In the meantime, however, the Union had contacted Arbitrator Gudenberg and asked him to determine whether USPS's decision to offer only a part-time position to Mr. Broderick was consistent with the 2005 Arbitration Award. Id. ¶¶ 10-15. Arbitrator Gudenberg held a hearing on this issue on July 17, 2006, the day after Mr. Broderick had been discharged for the second time. Id. ¶ 15. In a decision dated July 24, 2006, Arbitrator Gudenberg determined that Mr. Broderick was to be returned to work as a full-time distribution clerk in Smithtown and that he was "entitled to back pay and seniority credit for the reasons more fully discussed in the complete decision." Def.'s Mem. Ex. 1, Ex. B (Grudenberg Suppl. Award) at 1. Arbitrator Gudenberg also noted that Mr. Broderick had not supplied USPS with the information it needed to process his backpay award and therefore ordered him to "quickly provide the [USPS] with the paperwork and data they were seeking" and ordered USPS, "upon receipt, [to] rapidly process their back pay obligation." Id. at 6.

Despite Arbitrator Grudenberg's Supplemental Award, USPS took the position that it could not reinstate Mr. Broderick because he had been terminated for being AWOL, although it did pay him backpay for the period between January 15, 2005 (the date of his initial termination) and October 20, 2005 (the date he was offered the part-time position at the Bethpage facility). Pl.'s Facts ¶¶ 20, 22. As a result of USPS's refusal to implement Arbitrator Gudenberg's Supplemental Award, the Union filed this lawsuit in January 2007. Id. ¶ 21.

In February 2007, shortly after the Union filed this action, the grievance challenging Mr. Broderick's July 16 discharge came on for hearing before Arbitrator Sarah Cannon Holden, who issued an award dated February 26, 2007. Def.'s Mem. Ex. 1, Ex. C (2007 Arbitration Award). Finding that "[i]t is the act of not following management's instructions" to report to Bethpage for work "that is the subject of the instant grievance," Arbitrator Holden determined that the grievance before her was not resolved by either of Arbitrator Gudenberg's decisions. Id. at 6.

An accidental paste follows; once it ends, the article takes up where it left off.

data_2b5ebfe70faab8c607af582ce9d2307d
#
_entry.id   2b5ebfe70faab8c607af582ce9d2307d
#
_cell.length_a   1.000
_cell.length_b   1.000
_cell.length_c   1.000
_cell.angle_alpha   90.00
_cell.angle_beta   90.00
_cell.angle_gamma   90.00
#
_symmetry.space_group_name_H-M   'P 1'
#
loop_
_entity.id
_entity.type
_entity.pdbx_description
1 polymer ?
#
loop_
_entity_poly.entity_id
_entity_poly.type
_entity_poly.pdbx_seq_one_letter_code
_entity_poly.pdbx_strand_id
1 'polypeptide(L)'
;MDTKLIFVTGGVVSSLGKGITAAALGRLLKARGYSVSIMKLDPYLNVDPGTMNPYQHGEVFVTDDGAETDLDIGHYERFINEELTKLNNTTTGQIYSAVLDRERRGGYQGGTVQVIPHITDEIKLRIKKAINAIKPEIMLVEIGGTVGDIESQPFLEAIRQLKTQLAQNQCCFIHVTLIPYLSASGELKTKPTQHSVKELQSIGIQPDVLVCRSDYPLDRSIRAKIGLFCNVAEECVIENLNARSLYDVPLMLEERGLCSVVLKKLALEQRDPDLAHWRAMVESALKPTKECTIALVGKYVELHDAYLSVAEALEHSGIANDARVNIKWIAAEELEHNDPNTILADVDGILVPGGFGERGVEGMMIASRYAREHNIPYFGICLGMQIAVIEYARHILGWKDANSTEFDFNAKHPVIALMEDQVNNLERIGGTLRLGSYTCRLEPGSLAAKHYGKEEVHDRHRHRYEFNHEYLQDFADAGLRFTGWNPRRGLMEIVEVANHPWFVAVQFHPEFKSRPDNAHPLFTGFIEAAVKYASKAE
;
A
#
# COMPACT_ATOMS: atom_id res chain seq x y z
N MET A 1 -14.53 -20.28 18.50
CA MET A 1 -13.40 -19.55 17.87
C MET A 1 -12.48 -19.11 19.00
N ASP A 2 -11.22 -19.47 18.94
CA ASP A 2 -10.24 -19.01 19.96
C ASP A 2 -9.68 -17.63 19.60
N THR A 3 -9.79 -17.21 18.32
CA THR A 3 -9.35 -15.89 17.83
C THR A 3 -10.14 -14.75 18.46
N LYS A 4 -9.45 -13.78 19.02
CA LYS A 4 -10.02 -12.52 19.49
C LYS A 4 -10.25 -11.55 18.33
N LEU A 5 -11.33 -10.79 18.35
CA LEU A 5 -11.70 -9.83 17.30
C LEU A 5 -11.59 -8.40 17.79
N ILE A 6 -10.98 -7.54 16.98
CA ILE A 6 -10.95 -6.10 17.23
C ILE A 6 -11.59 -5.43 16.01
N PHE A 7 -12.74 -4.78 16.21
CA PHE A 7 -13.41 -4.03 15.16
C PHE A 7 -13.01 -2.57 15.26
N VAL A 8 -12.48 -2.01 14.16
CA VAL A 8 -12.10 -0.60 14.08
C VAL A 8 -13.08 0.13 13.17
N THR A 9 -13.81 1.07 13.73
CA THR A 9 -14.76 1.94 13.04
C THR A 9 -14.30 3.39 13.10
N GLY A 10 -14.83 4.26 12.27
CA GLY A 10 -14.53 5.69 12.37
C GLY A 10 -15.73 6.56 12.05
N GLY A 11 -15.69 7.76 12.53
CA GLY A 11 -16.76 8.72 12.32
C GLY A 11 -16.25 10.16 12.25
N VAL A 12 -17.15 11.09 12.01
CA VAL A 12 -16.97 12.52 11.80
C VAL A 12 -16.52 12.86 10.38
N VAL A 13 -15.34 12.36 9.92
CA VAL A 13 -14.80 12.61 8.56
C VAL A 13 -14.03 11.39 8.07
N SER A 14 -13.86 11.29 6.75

At that point, the Arbitrators' analyses diverged. Arbitrator Gudenberg had excused Mr. Broderick's failure to provide requested information to compute his backpay because "there was a great deal of confusion over his reinstatement and job offers and advice he had been given." Grudenberg Suppl. Decision at 6. He ordered reinstatement to Smithtown and full backpay. Id. Arbitrator Holden, on the other hand, applied the labor law maxim, "work now, grieve later" and held that Mr. Broderick should have returned to work in the part-time position as directed and filed a grievance concerning its hours and location. 2007 Arbitration Award at 7 ("The accepted practice is to obey an order in the moment and then grieve it. Obey now, grieve later."). However, Arbitrator Holden concluded that termination was improper and ordered USPS to reinstate Mr. Broderick in accordance with Arbitrator Grudenberg's Supplemental Decision, although she concluded that "[t]here shall be no award of back pay associated with the instant grievance." Id. In compliance with Arbitrator Holden's award, USPS reinstated Mr. Broderick to a full-time regular distribution clerk position at Smithtown effective March 12, 2007, with full seniority. Pl.'s Facts ¶ 26.